As it is, we only get involved with the dogs, never the people. The result is that what could have been a Disney classic, is merely pretty good. I suppose the kids will love it, but they won’t repeat when they get older.

For a good movie with sled dogs, someone should film The Cruelest Miles, a book about the race to get vaccine to Nome, Alaska during the diphtheria epidemic in the winter of 1924. This is the sled team that got its final leader, Balto, immortalized with a statue in New York's Central Park; generations of children have loved to play on it. In a just world the statue would have been of Togo, the other leader, but that's another story.
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Posted: Wed Jun 07, 2006 7:07 am Reply with quote
Site Admin Joined: 12 May 2004 Posts: 4246 Location: Montreal
(Directed by Deepa Mehta)

Written by...Lady Wakasa

Water, the third of Deepa Mehta's elements series, is lyrical poetry used to describe the brutal realities of day-to-day life for Indian women in the period leading up to independence. As such, it takes on responsibility for detailing a lot: a complex community, the power dynamics of male-female relationships, and the take of ordinary Indians on Mohandas Gandhi's nascent movement. That's a pretty tall order, and it's complicated by the death threats that Mehta has received from religious and political fundamentalists while battling to get her movies on the screen. But the effort pays off quite admirably.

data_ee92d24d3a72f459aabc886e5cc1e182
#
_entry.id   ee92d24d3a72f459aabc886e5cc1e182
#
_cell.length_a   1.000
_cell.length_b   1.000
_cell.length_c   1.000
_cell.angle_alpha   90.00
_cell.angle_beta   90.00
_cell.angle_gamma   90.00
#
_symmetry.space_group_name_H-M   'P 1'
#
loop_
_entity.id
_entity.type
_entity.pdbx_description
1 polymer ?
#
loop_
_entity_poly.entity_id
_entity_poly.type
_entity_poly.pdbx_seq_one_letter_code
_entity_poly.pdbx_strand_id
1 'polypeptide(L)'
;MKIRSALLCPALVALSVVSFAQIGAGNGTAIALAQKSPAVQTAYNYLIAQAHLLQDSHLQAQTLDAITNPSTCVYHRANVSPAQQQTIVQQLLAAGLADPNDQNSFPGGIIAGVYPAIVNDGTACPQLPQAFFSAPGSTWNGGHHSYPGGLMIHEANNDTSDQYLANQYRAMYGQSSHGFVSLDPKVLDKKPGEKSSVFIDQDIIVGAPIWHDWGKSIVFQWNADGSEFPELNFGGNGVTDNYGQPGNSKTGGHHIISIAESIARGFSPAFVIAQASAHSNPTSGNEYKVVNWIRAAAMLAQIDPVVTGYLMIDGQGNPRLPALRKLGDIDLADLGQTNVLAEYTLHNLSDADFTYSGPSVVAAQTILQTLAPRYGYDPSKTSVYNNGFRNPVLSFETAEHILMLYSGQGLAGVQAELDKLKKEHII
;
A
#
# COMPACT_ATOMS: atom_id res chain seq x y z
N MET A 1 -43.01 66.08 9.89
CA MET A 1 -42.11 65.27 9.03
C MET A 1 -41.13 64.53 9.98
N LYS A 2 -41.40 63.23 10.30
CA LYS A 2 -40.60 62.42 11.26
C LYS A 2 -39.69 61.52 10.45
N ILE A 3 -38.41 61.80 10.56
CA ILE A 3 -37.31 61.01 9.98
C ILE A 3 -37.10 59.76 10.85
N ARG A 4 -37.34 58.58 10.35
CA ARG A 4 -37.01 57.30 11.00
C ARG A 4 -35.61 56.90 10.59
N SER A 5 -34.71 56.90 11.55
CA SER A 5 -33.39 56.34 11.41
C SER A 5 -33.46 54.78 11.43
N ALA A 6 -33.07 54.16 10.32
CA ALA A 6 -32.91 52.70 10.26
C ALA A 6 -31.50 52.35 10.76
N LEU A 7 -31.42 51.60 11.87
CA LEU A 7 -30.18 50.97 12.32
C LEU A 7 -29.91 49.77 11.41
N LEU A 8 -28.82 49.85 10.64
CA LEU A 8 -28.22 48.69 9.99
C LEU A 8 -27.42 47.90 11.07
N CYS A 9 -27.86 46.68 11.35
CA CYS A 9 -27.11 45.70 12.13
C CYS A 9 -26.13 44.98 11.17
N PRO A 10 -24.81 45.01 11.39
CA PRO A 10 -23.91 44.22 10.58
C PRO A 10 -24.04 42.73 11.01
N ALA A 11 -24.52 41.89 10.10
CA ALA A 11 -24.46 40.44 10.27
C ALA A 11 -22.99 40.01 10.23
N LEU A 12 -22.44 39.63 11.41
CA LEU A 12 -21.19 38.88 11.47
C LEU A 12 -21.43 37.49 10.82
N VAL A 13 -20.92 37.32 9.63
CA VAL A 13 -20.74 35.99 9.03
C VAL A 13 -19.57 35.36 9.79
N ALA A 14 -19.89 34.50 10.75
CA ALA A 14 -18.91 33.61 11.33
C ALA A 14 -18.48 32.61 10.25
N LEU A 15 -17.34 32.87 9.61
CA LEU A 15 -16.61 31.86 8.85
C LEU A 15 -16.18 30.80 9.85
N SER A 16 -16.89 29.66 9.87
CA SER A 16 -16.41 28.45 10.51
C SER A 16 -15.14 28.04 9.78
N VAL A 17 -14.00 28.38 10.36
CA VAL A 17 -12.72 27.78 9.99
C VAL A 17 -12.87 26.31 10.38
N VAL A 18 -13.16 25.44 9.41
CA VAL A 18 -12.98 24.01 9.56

Water centers on the lives of windows in an Indian city in the late 1930s. "Widows" is a little more politically charged that you might think: men are allowed to marry children as young as six and seven (and the girls have no idea what?s happening), and wives are considered the properly of their husbands. If those husbands should die before their wives - and a husband with 30-40 years on his wife is likely to do just that - ownership is taken up, in his name, by the religious authorities. They in turn reinforce edicts declaring that widows (the unluckiest of the unlucky) can enter heaven only by remaining pure and true to their dead husbands. Chuyia, a newly widowed seven-year old, is brought to a "widow house" to be isolated from society, effectively robbing her of any sort of childhood and adulthood. Traditionally, there is no way to buck the system; this is the way it has been and the way it will always be, and there is no compassion for individual cases.